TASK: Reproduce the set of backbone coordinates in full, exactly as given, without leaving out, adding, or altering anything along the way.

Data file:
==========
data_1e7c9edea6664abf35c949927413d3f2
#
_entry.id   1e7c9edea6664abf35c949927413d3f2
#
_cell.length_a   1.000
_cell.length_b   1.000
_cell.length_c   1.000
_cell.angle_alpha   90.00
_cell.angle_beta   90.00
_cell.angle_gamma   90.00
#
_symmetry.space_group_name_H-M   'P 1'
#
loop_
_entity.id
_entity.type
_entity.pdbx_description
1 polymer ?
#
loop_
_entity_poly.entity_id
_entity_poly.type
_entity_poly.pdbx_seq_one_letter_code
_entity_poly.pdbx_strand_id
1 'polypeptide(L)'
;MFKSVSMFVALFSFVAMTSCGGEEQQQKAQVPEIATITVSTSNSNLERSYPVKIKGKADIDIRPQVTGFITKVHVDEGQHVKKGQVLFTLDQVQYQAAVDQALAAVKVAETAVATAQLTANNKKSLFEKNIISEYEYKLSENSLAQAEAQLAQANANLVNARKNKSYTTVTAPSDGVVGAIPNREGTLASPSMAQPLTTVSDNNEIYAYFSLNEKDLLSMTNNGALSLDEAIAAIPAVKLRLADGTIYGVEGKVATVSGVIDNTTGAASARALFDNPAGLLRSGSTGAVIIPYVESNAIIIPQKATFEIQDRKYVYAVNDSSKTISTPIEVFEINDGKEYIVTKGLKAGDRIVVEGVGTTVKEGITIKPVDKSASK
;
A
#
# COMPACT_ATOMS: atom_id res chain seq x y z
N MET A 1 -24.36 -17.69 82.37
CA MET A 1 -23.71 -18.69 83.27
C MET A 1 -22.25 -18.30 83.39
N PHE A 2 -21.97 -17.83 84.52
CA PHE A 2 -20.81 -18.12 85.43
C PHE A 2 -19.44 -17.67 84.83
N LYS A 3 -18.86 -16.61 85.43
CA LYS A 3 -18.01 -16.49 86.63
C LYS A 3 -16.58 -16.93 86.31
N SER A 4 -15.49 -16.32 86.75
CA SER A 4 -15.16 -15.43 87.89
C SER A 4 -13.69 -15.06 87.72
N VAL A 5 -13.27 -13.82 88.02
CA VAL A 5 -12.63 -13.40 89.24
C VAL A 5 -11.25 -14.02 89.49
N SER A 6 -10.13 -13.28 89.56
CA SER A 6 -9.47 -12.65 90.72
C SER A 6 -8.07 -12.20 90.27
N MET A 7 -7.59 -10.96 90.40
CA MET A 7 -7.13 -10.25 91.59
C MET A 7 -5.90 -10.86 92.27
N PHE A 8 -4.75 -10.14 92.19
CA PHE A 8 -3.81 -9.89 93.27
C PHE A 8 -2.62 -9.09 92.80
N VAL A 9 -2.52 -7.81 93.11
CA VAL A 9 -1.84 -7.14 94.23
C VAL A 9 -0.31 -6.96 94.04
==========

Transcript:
data_1e7c9edea6664abf35c949927413d3f2
#
_entry.id   1e7c9edea6664abf35c949927413d3f2
#
_cell.length_a   1.000
_cell.length_b   1.000
_cell.length_c   1.000
_cell.angle_alpha   90.00
_cell.angle_beta   90.00
_cell.angle_gamma   90.00
#
_symmetry.space_group_name_H-M   'P 1'
#
loop_
_entity.id
_entity.type
_entity.pdbx_description
1 polymer ?
#
loop_
_entity_poly.entity_id
_entity_poly.type
_entity_poly.pdbx_seq_one_letter_code
_entity_poly.pdbx_strand_id
1 'polypeptide(L)'
;MFKSVSMFVALFSFVAMTSCGGEEQQQKAQVPEIATITVSTSNSNLERSYPVKIKGKADIDIRPQVTGFITKVHVDEGQHVKKGQVLFTLDQVQYQAAVDQALAAVKVAETAVATAQLTANNKKSLFEKNIISEYEYKLSENSLAQAEAQLAQANANLVNARKNKSYTTVTAPSDGVVGAIPNREGTLASPSMAQPLTTVSDNNEIYAYFSLNEKDLLSMTNNGALSLDEAIAAIPAVKLRLADGTIYGVEGKVATVSGVIDNTTGAASARALFDNPAGLLRSGSTGAVIIPYVESNAIIIPQKATFEIQDRKYVYAVNDSSKTISTPIEVFEINDGKEYIVTKGLKAGDRIVVEGVGTTVKEGITIKPVDKSASK
;
A
#
# COMPACT_ATOMS: atom_id res chain seq x y z
N MET A 1 -24.36 -17.69 82.37
CA MET A 1 -23.71 -18.69 83.27
C MET A 1 -22.25 -18.30 83.39
N PHE A 2 -21.97 -17.83 84.52
CA PHE A 2 -20.81 -18.12 85.43
C PHE A 2 -19.44 -17.67 84.83
N LYS A 3 -18.86 -16.61 85.43
CA LYS A 3 -18.01 -16.49 86.63
C LYS A 3 -16.58 -16.93 86.31
N SER A 4 -15.49 -16.32 86.75
CA SER A 4 -15.16 -15.43 87.89
C SER A 4 -13.69 -15.06 87.72
N VAL A 5 -13.27 -13.82 88.02
CA VAL A 5 -12.63 -13.40 89.24
C VAL A 5 -11.25 -14.02 89.49
N SER A 6 -10.13 -13.28 89.56
CA SER A 6 -9.47 -12.65 90.72
C SER A 6 -8.07 -12.20 90.27
N MET A 7 -7.59 -10.96 90.40
CA MET A 7 -7.13 -10.25 91.59
C MET A 7 -5.90 -10.86 92.27
N PHE A 8 -4.75 -10.14 92.19
CA PHE A 8 -3.81 -9.89 93.27
C PHE A 8 -2.62 -9.09 92.80
N VAL A 9 -2.52 -7.81 93.11
CA VAL A 9 -1.84 -7.14 94.23
C VAL A 9 -0.31 -6.96 94.04